Professor Scanlon, who was instrumental in getting the UK program off the ground and continues his involvement, acknowledged that getting the government’s support required the united voice of ophthalmologists, optometrists, GPs, academics, patient groups etc.

One of the keys to achieving government support was to provide evidence that screening for diabetic retinopathy using digital photography would be economically viable and effective in reducing the incidence of diabetes associated blindness.

Most screening for diabetic eye disease in the United Kingdom is conducted in dedicated screening centres though some optometry practices are also able to provide the service. Digital photographs are graded according to severity of diabetic retinopathy and maculopathy by trained technicians.

Professor Scanlon said the quality of screening and grading has been paramount to the program’s success.

“To ensure ongoing quality assurance, each technician must grade a minimum 1,000 photos a year and must undertake monthly grading set tests. Technicians who fail grading tests are required to re-train.”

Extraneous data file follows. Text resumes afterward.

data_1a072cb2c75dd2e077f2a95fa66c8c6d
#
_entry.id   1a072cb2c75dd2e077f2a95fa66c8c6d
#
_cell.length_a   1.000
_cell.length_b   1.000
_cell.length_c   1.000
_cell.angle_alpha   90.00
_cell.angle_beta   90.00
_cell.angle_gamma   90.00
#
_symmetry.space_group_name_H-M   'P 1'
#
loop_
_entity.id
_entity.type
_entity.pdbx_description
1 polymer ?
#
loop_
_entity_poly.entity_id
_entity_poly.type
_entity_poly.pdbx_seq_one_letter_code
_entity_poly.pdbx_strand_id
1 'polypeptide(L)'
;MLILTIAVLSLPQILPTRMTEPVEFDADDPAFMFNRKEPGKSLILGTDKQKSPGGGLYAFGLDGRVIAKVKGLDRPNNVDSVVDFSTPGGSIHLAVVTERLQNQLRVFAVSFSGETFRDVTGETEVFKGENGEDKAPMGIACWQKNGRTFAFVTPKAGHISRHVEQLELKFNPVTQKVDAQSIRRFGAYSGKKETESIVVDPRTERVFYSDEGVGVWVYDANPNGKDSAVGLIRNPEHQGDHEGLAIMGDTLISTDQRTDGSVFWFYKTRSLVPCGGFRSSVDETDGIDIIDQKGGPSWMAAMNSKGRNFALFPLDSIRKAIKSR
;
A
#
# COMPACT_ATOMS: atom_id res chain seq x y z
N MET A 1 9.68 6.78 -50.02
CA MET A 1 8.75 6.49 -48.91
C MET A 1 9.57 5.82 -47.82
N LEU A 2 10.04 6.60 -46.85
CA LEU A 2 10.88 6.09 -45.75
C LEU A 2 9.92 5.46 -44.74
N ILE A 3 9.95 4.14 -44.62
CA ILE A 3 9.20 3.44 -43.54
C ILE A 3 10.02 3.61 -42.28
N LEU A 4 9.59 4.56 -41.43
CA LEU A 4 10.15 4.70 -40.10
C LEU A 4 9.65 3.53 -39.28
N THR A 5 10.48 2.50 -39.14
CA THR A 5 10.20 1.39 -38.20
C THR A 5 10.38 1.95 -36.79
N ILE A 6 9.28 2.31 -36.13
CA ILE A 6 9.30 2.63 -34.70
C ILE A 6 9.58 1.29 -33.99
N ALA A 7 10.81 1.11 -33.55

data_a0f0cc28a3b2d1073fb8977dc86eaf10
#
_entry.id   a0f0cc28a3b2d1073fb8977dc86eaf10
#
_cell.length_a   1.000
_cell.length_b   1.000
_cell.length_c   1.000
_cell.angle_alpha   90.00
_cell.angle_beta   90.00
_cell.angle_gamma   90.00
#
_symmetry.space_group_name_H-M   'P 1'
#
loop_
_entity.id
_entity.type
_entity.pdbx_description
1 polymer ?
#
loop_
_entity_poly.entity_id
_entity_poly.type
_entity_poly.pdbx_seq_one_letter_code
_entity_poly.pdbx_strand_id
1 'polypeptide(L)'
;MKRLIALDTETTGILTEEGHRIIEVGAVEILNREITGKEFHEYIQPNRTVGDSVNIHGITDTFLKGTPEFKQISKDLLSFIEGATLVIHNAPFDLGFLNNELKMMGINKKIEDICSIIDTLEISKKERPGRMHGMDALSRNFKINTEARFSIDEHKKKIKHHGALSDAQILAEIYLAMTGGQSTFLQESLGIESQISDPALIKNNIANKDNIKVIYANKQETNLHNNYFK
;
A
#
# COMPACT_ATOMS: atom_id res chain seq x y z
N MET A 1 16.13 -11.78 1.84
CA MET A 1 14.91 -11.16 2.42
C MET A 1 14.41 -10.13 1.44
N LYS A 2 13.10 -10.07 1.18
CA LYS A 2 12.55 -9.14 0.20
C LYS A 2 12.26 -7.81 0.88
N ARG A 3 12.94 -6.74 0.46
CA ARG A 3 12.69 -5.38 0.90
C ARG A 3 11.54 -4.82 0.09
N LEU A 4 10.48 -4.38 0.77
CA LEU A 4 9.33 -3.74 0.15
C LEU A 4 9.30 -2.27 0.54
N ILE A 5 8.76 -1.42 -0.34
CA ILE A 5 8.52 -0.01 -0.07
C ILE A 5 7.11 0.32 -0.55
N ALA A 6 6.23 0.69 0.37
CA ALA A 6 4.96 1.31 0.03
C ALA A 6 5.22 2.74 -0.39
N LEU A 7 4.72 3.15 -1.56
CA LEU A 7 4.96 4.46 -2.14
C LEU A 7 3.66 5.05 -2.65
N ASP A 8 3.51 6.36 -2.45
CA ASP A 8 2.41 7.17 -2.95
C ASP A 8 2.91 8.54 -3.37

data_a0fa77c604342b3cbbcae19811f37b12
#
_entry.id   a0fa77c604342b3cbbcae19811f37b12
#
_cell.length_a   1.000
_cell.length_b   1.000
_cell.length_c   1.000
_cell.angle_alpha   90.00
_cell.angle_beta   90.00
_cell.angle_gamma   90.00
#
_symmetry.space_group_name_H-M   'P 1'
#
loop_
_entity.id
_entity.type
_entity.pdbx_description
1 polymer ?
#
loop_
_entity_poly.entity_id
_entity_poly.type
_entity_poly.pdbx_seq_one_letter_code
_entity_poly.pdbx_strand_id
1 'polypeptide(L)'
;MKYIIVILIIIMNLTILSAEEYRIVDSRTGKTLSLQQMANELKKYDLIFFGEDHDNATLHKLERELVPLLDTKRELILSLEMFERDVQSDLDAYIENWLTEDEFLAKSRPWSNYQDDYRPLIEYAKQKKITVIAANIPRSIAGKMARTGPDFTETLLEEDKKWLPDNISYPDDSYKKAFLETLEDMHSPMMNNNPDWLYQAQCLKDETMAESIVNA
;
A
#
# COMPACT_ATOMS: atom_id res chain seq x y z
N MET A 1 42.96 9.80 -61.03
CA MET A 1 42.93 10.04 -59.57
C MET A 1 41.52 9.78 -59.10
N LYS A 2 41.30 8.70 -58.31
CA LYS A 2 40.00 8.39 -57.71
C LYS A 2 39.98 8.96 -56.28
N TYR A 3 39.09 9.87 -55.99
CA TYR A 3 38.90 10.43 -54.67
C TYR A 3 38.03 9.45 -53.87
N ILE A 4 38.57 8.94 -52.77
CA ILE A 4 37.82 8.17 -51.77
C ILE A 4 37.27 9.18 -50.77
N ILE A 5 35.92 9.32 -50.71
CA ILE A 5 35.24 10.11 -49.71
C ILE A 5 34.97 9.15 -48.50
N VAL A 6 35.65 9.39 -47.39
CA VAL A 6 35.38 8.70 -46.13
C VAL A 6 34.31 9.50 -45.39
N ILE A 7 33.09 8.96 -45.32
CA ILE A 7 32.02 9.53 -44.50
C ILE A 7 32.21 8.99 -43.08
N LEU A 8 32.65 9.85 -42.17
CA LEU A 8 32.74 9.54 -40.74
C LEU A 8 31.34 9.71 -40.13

In a country where the number of people with diabetes is growing by 274,000 every 12 months, Professor Scanlon noted that the screening program for diabetic retinopathy is increasingly important.

He reported that in 2018 there were 64 centres in England which offered annual screening to 2.7 million people with diabetes. Of those, 2.2 million were screened. People who have had a retinal examination in the public hospital system and people who are terminally ill are excluded. Pregnant women with diabetes are screened more frequently than others due to the associated risk of developing diabetic eye disease.